Primary election slated in Francis |

Primary election slated in Francis

Patrick Parkinson, Of the Record staff

Candidates in Kamas barely missed competing in a primary race. Six people filed to run for three City Council seats in Summit County’s second-largest city.

The deadline to file was Monday, and seven candidates would have forced a runoff election.

Incumbent Kamas City Councilmen Kevan Todd and Dan Littledike face challenges in November from Rod Atkinson, Jeff Zenger, Rex Mitchell and A. Jason Barto. Incumbent City Councilman Emmitt McNeil will apparently retire from the board.

As Kamas politicians mull whether to annex the roughly 70-home High Star Ranch subdivision, Mayor Lew Marchant insists there are only a few "issues that are significant that are not related to growth."

Guiding the development of new subdivisions and a commercial area near State Road 248 in Kamas means new City Councilors must carefully consider impacts the growth could have on water and sewer systems. About 1,500 people live in Kamas.

Meanwhile, a primary election is planned in Francis, where six people filed campaign papers to run for two four-year seats on the Francis Town Council. Three people filed to run for a two-year seat on the board.

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A primary election for the four-year seats involves Teri Ekstrom, Tal Adair, Richard Palmer, Sherri Eiting, R. Lee Snelgrove and incumbent councilman Greg Averett.

Competing for the two-year seat are Tim Butikofer, Joe Eiting and Rex Hallam, who is expected to leave the contest.

"We’re really a bull’s-eye for developers," Francis Mayor John Bergen said. "We’re just going to have to deal with the growth."

Three hundred homes under construction in Francis could double the size of the city of more than 1,000 people, he said.

"It’s unbelievable. You can see what it’s going to do to this town," Bergen said. "In the last five years, we’ve doubled in size."

The water system in Francis is adequate, Bergen said, lamenting that too little sewer capacity forced the Town Council to enact a development moratorium.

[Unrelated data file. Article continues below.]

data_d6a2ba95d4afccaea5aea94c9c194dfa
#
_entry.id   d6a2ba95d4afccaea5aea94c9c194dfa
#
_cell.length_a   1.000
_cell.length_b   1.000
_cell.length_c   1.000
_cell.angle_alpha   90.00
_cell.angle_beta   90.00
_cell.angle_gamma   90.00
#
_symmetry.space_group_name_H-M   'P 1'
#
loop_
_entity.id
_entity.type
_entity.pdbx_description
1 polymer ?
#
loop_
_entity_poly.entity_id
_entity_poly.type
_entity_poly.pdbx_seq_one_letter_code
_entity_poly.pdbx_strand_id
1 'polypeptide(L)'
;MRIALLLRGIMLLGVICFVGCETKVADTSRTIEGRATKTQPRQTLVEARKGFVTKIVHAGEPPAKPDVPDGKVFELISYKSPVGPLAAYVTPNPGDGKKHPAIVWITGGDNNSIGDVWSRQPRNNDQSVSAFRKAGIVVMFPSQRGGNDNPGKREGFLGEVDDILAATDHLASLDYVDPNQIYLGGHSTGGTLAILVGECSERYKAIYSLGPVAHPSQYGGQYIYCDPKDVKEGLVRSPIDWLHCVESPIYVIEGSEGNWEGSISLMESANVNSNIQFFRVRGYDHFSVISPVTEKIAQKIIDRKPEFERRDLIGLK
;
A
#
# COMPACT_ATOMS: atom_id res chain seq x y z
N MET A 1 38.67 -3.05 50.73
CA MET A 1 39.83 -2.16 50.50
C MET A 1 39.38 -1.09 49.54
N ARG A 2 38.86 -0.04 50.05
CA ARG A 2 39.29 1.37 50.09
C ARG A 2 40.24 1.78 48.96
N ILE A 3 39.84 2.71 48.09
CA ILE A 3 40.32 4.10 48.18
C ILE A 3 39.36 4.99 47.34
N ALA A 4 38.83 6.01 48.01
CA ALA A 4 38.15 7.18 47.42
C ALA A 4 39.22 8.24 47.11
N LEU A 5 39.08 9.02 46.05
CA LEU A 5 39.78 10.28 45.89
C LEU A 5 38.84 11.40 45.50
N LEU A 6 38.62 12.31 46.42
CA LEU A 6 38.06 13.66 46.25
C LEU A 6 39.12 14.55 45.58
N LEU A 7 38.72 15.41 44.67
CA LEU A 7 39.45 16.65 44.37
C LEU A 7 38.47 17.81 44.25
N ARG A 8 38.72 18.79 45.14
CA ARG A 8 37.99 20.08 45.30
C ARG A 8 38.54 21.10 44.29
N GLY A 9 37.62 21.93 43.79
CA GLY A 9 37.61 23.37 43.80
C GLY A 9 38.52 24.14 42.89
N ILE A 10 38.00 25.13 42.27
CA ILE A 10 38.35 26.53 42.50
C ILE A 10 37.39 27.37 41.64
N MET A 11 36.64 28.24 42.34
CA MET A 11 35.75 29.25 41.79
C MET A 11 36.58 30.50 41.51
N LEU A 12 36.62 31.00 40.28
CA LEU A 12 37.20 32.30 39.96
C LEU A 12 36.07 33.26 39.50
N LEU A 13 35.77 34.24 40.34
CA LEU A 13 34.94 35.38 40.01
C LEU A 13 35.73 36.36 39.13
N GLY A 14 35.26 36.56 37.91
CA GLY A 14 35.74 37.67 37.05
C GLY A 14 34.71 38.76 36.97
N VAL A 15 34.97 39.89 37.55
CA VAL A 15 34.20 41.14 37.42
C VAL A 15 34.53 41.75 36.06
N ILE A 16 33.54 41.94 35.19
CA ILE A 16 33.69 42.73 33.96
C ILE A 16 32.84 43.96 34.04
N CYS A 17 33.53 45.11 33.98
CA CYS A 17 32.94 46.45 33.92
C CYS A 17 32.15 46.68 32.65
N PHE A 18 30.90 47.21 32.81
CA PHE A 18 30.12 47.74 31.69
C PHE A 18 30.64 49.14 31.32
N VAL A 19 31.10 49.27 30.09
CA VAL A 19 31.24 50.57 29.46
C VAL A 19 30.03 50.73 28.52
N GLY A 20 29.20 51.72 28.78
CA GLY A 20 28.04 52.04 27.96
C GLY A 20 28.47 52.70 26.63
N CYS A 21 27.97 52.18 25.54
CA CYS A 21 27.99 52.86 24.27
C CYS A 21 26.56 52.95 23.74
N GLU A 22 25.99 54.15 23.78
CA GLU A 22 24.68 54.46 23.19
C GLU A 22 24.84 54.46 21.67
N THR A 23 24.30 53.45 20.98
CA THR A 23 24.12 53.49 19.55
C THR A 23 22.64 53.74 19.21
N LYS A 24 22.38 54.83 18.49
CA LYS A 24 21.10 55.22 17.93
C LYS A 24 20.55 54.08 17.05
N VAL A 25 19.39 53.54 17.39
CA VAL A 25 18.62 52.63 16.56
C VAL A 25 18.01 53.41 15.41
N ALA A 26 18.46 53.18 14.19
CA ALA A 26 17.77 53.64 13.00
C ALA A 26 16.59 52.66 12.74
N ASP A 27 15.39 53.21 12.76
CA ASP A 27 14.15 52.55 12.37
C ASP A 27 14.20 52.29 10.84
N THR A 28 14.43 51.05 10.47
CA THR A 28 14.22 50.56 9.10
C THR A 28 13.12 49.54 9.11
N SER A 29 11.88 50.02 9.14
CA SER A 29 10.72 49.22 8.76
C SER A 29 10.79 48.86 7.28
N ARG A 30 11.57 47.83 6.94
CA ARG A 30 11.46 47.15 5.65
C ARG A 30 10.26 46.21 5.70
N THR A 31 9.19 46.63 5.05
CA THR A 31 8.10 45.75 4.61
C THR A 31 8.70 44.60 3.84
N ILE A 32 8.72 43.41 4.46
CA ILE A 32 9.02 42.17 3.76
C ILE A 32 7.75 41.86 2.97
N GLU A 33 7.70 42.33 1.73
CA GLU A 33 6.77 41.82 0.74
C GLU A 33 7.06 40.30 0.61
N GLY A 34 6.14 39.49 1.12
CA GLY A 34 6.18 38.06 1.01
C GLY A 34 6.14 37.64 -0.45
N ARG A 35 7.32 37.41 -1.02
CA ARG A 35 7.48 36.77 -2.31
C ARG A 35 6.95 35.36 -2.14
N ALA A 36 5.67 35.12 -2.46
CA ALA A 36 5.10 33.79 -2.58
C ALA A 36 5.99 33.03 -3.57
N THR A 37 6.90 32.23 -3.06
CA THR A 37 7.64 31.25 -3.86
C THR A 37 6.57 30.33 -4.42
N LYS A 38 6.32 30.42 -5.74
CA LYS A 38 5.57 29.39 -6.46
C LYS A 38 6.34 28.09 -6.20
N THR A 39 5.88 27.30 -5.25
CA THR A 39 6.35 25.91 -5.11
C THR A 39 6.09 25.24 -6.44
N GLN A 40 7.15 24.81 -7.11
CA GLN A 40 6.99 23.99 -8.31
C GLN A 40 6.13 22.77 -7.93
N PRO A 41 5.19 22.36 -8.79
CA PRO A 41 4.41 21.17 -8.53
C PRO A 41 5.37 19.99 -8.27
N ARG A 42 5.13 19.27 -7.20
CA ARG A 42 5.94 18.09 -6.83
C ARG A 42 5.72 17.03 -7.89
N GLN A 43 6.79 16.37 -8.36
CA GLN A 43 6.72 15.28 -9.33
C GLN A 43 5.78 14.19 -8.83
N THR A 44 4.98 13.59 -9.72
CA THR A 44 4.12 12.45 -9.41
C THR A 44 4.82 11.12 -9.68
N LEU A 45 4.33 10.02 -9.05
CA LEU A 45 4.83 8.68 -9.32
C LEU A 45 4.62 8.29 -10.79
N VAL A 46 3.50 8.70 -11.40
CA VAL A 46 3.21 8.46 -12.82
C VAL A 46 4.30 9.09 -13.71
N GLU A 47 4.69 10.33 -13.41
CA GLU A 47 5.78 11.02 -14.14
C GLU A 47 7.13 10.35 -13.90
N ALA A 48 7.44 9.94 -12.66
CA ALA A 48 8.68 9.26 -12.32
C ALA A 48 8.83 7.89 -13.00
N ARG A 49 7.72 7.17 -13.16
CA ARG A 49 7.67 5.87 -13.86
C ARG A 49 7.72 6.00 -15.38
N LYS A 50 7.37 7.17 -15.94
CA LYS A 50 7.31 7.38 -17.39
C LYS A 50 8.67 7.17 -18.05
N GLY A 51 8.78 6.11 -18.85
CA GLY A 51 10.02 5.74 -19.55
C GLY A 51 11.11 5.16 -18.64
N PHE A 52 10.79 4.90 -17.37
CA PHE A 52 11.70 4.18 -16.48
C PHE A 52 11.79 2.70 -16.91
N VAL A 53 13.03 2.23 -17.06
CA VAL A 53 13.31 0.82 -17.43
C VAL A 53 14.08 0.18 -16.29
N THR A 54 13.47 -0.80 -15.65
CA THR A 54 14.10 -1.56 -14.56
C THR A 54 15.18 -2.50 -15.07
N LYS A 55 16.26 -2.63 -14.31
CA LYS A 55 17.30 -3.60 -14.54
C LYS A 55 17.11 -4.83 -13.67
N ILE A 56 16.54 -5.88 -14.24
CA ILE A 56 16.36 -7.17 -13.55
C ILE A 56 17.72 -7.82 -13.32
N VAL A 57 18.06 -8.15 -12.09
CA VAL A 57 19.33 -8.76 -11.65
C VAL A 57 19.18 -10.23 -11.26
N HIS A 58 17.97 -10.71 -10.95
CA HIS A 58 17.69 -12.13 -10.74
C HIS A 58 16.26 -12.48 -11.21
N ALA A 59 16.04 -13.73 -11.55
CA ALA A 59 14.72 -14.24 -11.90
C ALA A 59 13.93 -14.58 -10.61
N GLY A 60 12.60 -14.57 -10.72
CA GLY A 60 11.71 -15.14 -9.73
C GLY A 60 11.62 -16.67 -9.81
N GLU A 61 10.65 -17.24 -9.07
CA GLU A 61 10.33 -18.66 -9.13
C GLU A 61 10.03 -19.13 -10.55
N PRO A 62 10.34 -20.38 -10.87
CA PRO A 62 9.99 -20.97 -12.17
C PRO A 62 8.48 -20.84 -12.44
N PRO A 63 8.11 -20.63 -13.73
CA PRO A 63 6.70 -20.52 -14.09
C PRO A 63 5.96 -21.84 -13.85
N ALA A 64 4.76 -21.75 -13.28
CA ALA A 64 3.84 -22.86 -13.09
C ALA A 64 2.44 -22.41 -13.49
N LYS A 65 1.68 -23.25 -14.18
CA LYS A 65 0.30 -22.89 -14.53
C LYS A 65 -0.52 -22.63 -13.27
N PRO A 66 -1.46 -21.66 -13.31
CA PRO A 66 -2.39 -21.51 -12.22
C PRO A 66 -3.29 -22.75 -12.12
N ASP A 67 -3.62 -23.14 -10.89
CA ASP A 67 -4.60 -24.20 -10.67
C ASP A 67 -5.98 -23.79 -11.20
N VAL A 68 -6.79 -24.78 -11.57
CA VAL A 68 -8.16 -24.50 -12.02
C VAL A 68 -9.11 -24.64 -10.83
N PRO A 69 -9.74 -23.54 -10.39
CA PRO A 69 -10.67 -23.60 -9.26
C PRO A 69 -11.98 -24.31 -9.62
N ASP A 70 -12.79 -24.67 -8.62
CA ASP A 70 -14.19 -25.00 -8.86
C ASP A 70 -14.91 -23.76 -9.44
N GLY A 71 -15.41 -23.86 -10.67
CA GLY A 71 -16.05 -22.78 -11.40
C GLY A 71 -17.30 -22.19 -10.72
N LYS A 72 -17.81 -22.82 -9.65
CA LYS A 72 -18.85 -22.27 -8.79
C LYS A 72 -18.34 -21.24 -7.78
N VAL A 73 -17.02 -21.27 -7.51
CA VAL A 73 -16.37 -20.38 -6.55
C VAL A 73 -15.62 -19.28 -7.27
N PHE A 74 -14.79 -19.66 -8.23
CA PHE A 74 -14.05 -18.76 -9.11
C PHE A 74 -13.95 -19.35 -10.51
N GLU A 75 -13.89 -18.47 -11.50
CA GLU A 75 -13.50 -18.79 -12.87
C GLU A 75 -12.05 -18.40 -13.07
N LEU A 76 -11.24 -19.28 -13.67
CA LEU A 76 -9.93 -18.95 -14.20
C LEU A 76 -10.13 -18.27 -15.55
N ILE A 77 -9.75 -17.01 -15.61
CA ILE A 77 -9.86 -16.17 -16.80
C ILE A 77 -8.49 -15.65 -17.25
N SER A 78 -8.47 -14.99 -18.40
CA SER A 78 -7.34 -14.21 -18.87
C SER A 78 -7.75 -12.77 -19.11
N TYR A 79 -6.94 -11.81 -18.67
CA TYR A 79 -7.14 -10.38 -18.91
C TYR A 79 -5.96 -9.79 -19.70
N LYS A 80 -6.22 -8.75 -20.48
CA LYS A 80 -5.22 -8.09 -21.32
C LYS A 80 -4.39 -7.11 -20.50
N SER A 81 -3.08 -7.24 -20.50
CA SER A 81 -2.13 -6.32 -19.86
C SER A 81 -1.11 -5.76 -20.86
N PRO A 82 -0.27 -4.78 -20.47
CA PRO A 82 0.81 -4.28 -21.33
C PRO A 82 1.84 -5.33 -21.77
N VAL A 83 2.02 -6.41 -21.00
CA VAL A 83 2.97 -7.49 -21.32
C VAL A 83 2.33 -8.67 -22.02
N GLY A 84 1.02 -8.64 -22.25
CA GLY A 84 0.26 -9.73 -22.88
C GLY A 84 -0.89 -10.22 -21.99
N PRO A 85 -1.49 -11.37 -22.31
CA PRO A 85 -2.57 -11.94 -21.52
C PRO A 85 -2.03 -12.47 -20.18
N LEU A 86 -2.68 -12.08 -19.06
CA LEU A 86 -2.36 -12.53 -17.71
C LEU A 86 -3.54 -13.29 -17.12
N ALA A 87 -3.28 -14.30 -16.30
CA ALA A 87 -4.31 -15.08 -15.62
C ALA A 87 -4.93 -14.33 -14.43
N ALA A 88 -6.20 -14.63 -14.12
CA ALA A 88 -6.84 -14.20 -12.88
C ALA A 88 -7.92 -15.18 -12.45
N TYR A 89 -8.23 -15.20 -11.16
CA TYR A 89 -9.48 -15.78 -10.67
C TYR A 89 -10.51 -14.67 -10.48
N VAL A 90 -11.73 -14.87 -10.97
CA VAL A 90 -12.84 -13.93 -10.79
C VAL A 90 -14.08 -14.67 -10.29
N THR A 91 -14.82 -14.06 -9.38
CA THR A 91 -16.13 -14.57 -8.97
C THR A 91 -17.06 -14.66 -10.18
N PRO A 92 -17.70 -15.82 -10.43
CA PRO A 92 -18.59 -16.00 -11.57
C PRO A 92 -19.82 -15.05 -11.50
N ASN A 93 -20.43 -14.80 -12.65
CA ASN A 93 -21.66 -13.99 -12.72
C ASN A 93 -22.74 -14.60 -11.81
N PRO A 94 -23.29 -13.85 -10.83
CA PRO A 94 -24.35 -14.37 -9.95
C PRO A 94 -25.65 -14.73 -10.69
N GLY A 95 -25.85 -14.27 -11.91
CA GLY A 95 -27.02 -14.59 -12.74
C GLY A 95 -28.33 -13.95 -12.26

But officials will lift the building ban before the Nov. 6 election, he said.

Six people competing for three seats on the Oakley City Council just missed having a primary in September. The candidates include incumbent Oakley City Councilmen DelRay Hatch and Ron Bowen, who face challenges from Lorrie Hoggan, Wade Woolstenhulme, Eric Rose and Paul Woolstenhulme, a former Oakley mayor.

Six people are on the ballot in Coalville: incumbent Coalville City Councilmen Brent Scholes and Steven Richins, Kelly Ovard, Tyson Collins, Trisha Beames and Karen Brostrom.

Finally, there are two council seats on the ballot in Henefer, where only one incumbent, Bruce Rowser, filed campaign papers before the deadline.

Still, Henefer Mayor Randy Ovard isn’t discouraged.

"I would imagine that there would be a mad dash for [the open seat] between now and Election Day," Ovard said. "Henefer has a notorious reputation for electing write-in candidates A considerable amount of candidates through the years have been elected as write-ins."

Ovard was elected mayor in 2005, without declaring his candidacy.

The open seat on the Henefer Town Council belongs to Town Councilman Douglas Paskett, who is recovering from a stroke.

"There is a lot of sentiment for Doug, and Doug might stay and run as a write-in," Ovard explained. "The people of Henefer respect Doug and I don’t think anybody wanted to file for his seat."